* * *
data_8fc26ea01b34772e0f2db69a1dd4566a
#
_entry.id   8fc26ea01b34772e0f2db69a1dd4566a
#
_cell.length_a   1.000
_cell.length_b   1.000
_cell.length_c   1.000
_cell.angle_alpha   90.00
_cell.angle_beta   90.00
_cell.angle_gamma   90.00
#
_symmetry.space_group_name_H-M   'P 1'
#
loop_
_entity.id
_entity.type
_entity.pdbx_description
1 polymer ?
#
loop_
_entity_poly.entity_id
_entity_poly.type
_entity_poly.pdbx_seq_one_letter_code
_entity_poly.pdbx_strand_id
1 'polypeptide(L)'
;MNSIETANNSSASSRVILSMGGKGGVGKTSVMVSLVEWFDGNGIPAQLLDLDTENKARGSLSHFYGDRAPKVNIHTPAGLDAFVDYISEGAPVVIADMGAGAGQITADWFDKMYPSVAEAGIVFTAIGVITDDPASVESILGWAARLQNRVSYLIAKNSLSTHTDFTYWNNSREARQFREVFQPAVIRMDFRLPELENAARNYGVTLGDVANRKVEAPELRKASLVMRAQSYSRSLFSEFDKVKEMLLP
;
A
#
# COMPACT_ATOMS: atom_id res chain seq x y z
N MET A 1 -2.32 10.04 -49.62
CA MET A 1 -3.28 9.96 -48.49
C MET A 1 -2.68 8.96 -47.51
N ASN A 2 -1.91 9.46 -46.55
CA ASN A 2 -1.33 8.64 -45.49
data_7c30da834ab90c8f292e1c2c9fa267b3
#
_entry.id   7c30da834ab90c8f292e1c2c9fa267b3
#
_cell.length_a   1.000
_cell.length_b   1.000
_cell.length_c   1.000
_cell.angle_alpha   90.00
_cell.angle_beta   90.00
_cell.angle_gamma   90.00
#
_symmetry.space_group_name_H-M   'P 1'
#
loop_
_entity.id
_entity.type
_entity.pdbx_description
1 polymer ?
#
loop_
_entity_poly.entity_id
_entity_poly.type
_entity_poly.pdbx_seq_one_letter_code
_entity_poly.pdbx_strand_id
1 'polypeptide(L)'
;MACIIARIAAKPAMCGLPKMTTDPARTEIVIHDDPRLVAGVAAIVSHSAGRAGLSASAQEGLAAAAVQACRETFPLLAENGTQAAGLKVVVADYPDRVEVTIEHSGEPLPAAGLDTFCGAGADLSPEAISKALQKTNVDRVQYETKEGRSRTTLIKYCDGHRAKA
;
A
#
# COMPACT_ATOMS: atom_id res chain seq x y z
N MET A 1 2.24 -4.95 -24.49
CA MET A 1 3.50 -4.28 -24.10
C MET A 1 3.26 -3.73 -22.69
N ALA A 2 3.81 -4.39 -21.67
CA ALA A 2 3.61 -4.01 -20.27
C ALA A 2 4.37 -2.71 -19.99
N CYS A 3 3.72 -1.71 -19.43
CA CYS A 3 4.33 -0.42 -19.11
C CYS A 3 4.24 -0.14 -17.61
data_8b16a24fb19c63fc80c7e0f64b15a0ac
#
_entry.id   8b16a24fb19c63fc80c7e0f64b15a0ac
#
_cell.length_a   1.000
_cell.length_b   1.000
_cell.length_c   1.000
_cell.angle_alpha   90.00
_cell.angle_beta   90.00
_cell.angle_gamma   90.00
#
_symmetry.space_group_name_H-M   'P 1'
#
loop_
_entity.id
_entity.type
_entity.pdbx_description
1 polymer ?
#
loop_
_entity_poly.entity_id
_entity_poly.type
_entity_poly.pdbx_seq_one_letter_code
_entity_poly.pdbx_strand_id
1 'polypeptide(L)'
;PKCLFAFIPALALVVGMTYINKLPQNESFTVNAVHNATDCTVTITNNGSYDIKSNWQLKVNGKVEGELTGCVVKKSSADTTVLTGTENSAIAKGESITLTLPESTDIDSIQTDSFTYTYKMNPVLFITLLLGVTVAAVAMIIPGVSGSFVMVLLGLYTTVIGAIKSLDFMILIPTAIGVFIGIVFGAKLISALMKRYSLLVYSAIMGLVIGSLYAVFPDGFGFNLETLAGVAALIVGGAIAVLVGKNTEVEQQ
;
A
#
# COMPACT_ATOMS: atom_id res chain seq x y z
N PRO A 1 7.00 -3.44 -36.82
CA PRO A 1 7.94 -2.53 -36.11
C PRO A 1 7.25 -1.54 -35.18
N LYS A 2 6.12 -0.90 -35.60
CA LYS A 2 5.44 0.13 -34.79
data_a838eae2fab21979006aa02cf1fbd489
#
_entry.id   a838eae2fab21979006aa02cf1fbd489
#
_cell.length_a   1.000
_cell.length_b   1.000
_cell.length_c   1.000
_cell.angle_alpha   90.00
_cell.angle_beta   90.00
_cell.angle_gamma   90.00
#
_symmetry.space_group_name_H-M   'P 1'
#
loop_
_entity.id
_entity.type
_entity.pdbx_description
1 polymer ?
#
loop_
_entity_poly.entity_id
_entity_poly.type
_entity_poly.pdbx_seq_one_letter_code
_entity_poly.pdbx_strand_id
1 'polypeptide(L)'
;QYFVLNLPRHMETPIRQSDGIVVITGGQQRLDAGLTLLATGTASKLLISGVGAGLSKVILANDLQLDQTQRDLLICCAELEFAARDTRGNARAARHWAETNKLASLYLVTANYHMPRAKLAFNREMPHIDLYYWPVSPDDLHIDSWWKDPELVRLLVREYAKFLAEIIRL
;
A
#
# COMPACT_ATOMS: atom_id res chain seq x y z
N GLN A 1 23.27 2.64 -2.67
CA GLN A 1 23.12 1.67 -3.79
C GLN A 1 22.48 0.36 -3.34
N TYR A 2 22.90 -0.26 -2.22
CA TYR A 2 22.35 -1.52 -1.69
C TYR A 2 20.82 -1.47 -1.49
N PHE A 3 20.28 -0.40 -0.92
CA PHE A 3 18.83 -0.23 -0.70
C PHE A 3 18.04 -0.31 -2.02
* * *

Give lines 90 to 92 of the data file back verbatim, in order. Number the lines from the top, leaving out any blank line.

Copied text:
_entity.type
_entity.pdbx_description
1 polymer ?